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Insights, tips, and restaurant reports from CHOW editors and Chowhound.

Xiao La Jiao: Hot New Sichuan Contender in Flushing

Xiao La Jiao shows its Sichuan chops in its aromatic, powerfully seasoned lamb with hot and spicy sauce. “Absolutely excellent,” promises JMF–juicy, tasty meat covered in a paste of cumin, chiles, and Sichuan peppercorns, delivering “just the right heat, spice, and tingle.” Braised sliced fish in spicy soup base is another knockout: firm, very fresh fish with vegetables in a complex broth, topped with a sheen of chile-Sichuan pepper oil.

Also recommended at this newish Flushing restaurant: crust of cooked rice with pork. Tender sauteed meat in a deep, nuanced sauce is poured over freshly fried rice cakes, which sets off a racket of sizzling and popping. Don’t miss brightly flavored small dishes, like kelp in garlic sauce, spiced Sichuan peanuts, and spicy, sesame-scented bamboo shoots.

It’s hard to discuss New York Sichuan without considering board favorite Spicy and Tasty, just a block away. Xiao La Jiao appears to measure up. JMF declares that the newcomer is flat-out better. For joekarten, it’s just as good but different, “a bit less elegant and a bit bolder, maybe more rough-hewn in presentation and palate.” And at least for now, he adds, it charges much less for much larger portions.

Meanwhile, Spicy and Tasty hasn’t lost a step. Current chowhound favorites include eggplant with garlic sauce, cold beef stomach in spicy oil, shredded dry bean curd with celery, and squid with pickled turnip in spicy sauce. Also, fiery yet multidimensional shredded pork in fresh hot pepper, “one of the best Sichuan dishes I’ve ever had,” writes Brian S. “The waiter grimaced as if it were so spicy it was hurting him through the plate.”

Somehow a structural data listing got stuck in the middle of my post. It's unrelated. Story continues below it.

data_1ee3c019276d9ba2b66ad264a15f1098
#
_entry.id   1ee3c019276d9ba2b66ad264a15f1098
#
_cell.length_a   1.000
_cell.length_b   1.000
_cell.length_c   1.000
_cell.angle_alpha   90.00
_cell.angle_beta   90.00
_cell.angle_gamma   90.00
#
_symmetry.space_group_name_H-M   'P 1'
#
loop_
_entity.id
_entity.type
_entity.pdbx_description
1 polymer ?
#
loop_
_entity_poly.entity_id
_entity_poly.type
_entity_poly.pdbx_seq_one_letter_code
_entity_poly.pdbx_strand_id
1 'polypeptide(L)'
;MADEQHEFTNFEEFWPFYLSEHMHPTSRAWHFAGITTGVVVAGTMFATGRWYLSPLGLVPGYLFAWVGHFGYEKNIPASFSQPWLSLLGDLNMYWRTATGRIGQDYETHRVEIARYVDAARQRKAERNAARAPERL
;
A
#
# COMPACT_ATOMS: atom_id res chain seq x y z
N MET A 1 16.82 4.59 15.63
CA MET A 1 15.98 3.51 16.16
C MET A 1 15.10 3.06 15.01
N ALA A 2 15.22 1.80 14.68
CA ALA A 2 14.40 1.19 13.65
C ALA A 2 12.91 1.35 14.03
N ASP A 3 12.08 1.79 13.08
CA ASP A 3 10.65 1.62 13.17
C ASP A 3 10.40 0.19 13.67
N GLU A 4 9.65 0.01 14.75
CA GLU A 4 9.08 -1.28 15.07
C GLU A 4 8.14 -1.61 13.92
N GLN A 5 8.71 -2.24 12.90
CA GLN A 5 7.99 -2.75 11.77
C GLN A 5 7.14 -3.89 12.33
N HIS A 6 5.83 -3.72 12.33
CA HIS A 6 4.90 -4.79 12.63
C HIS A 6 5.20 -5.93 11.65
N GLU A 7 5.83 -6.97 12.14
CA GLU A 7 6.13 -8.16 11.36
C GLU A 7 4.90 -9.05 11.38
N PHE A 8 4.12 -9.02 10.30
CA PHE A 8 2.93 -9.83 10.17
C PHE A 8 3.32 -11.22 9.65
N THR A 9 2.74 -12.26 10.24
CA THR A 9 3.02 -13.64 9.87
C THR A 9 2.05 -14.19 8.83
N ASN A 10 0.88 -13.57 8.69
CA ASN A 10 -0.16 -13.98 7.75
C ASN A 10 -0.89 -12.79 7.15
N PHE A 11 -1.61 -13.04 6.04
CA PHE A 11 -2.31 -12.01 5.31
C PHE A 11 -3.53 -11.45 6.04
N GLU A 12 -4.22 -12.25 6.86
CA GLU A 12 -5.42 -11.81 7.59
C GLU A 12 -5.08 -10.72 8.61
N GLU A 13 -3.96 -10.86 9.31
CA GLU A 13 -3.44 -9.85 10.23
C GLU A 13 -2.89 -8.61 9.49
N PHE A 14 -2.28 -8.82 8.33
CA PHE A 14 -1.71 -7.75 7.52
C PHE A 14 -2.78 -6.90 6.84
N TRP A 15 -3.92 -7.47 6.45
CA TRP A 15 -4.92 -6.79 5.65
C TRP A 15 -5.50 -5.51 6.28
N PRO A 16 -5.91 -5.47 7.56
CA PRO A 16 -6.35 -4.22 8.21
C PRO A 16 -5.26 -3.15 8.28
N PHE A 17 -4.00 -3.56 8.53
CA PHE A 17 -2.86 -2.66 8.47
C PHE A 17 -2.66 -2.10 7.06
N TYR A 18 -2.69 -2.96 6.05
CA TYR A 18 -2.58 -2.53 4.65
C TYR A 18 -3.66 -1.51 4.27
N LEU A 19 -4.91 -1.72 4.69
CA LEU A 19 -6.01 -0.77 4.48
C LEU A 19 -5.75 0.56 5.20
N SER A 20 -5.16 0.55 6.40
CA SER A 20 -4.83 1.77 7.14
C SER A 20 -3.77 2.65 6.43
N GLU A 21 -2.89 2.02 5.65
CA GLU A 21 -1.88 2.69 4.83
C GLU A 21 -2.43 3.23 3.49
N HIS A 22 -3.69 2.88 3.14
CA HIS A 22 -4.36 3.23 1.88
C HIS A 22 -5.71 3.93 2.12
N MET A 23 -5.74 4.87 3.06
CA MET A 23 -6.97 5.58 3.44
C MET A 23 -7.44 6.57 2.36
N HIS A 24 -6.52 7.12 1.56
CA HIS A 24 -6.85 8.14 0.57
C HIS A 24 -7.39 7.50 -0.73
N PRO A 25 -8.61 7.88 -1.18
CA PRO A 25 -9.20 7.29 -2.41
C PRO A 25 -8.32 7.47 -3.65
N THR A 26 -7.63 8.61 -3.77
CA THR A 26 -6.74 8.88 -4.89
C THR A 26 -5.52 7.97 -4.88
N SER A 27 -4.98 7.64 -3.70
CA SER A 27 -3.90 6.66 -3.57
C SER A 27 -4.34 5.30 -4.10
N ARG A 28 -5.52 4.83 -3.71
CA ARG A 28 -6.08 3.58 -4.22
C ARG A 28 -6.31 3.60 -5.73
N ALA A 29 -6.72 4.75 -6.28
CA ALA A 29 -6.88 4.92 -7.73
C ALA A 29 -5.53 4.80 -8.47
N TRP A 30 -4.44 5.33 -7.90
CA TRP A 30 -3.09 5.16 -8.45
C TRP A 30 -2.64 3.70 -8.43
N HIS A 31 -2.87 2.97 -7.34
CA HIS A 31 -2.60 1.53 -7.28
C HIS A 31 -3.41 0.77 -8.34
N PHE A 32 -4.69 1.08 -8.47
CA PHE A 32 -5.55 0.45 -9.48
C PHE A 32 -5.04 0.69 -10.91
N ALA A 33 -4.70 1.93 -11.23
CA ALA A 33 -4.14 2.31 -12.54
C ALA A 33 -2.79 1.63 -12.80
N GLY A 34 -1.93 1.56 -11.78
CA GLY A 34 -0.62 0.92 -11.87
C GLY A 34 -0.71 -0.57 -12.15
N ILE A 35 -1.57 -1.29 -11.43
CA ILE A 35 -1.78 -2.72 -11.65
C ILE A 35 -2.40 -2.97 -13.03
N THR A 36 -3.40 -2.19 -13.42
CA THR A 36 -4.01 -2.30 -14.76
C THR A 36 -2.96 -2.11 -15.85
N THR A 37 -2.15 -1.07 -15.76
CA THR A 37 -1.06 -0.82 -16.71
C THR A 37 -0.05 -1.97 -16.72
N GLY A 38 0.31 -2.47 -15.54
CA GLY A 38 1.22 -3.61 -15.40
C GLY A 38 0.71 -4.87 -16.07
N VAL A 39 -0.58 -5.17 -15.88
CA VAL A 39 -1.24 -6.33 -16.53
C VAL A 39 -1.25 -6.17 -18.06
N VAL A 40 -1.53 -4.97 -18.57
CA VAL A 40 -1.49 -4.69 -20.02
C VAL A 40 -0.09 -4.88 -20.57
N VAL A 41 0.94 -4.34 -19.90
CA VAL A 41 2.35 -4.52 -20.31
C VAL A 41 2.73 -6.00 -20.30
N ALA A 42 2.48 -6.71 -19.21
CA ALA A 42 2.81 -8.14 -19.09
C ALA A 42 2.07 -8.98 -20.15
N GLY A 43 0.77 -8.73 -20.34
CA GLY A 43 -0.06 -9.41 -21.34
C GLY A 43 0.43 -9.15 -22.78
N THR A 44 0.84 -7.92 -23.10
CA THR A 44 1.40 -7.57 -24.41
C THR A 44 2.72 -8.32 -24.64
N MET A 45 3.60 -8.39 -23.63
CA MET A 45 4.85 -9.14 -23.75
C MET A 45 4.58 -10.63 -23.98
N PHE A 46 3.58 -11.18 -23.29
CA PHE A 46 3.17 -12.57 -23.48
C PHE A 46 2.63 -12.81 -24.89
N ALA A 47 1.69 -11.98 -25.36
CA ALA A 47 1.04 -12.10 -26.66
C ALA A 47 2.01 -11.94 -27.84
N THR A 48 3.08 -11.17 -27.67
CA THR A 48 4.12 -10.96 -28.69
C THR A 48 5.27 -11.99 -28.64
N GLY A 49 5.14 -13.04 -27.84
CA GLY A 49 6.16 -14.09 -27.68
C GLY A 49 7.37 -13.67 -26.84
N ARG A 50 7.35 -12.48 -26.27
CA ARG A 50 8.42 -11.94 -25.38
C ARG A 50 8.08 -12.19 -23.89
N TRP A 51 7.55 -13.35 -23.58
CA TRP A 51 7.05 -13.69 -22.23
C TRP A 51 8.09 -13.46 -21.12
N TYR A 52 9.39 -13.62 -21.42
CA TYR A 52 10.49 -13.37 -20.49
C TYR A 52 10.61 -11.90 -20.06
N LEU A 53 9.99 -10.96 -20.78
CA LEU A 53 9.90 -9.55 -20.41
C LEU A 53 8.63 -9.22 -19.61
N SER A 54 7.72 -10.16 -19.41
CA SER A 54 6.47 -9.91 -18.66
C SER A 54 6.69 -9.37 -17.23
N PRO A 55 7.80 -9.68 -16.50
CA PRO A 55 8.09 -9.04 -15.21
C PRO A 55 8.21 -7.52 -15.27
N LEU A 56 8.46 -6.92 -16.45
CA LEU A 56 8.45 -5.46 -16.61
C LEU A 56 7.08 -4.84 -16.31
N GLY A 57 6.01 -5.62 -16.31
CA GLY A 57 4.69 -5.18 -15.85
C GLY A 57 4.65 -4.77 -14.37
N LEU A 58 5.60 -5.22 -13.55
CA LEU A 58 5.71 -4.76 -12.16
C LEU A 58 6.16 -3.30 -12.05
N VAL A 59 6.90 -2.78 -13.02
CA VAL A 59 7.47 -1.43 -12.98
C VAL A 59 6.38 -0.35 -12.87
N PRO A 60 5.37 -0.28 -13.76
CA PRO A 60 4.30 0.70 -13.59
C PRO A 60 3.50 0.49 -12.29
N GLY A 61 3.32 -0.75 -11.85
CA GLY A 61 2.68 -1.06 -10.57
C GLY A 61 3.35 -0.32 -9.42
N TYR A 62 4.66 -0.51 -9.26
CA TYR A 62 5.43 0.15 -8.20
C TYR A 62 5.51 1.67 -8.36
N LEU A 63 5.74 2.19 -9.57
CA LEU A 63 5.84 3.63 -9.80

Xiao La Jiao, a.k.a. Little Pepper [Flushing]
133-43 Roosevelt Ave., between Prince St. and College Point Blvd., Flushing, Queens

Spicy and Tasty [Flushing]
39-07 Prince St., between Roosevelt and 39th Aves., Flushing, Queens

Board Links: Spicy & Tasty in Flushing To Takeout
xiao la jiao–Anyone been?

Talking Pizza on the Lower East Side: Pala AND Ronald’s

Maybe it was the by-the-foot pricing, or maybe the exotic toppings that include pumpkin-and-pancetta but not classic New York sauce-and-cheese. For whatever reason, it took a while for hounds to grok the slightly upscale Roman-style pizza at Pala on the Lower East Side. Now, six months after it opened, the place seems to be gaining a following.

Fans love its light, crispy yet chewy crust, which it approaches with high seriousness. “Our waiter went into a spiel about the multiple flours used, the high water content of the dough, and the owner’s Ph.D. in chemistry,” says Sanjay. “I don’t know if that’s what does it, but it sure is a great crust!” Among the toppings, winners include the Arrabbiata (cherry tomatoes, garlic, hot pepper), Medillanum (asparagus, Gorgonzola, fior di latte mozzarella), Forza Roma (roasted peppers and mozzarella), and Ubraico (pancetta, mozzarella, wine-cured goat cheese), which delivers “a whirlwind of flavors and an absolute euphoric experience,” raves suzie bauer.

“If you are looking for the typical New York slice, this is not the place,” she adds. “The pies are oblong, and most slices are squares except for the corners of the pie. A slice is about the size of a Sicilian, except it is not as thick and doughy–a major plus, in my opinion.” Dissenters find prices high and the crust low on flavor.

A few blocks south, Ronald’s sounds like a nice neighborhood joint for thin-crust pies. “Darn good!” exclaims Wingman. “Very fresh ingredients and a fairly crispy crust. Thankfully there is an option for delivery on the Lower East Side!” The crust carries the smoky scent of the wood-burning oven, says adam, who likes his topped with sausage and fresh ricotta.

Beyond pizza, this successor to the now-defunct New Sicca’s at Allen and Rivington offers a traditional menu of salads, appetizers (fried calamari, soup, stuffed baked clams), chicken and veal entrees (francese, Marsala, piccata), and more. adam reports nicely done pastas and a standout caesar salad with just enough anchovy kick.

Pala Pizza Romano [Lower East Side]
198 Allen St., between Houston and Stanton, Manhattan

Ronald’s Pizza Cafe [Lower East Side]
74 Orchard St., between Broome and Grand, Manhattan

Board Links: Ronald’s Pizza Cafe?
Krunch Pizza
best pizza in manhattan?
Pala pizza- 198 Allen Street
Palà LES?
BEST Pizza on the Lower Eats Side

Madame, You’re Beautiful!

The croque madame at Bluebird Cafe is a thing of beauty, says Bob Brooks–good bread, good prosciutto, good creamy mornay sauce. And not too big (you know, French women don’t get fat); just the right size for a super-rich sandwich. The egg may be cooked on the firm side, though. Beautifully ripe tomatoes and fruit come on the side.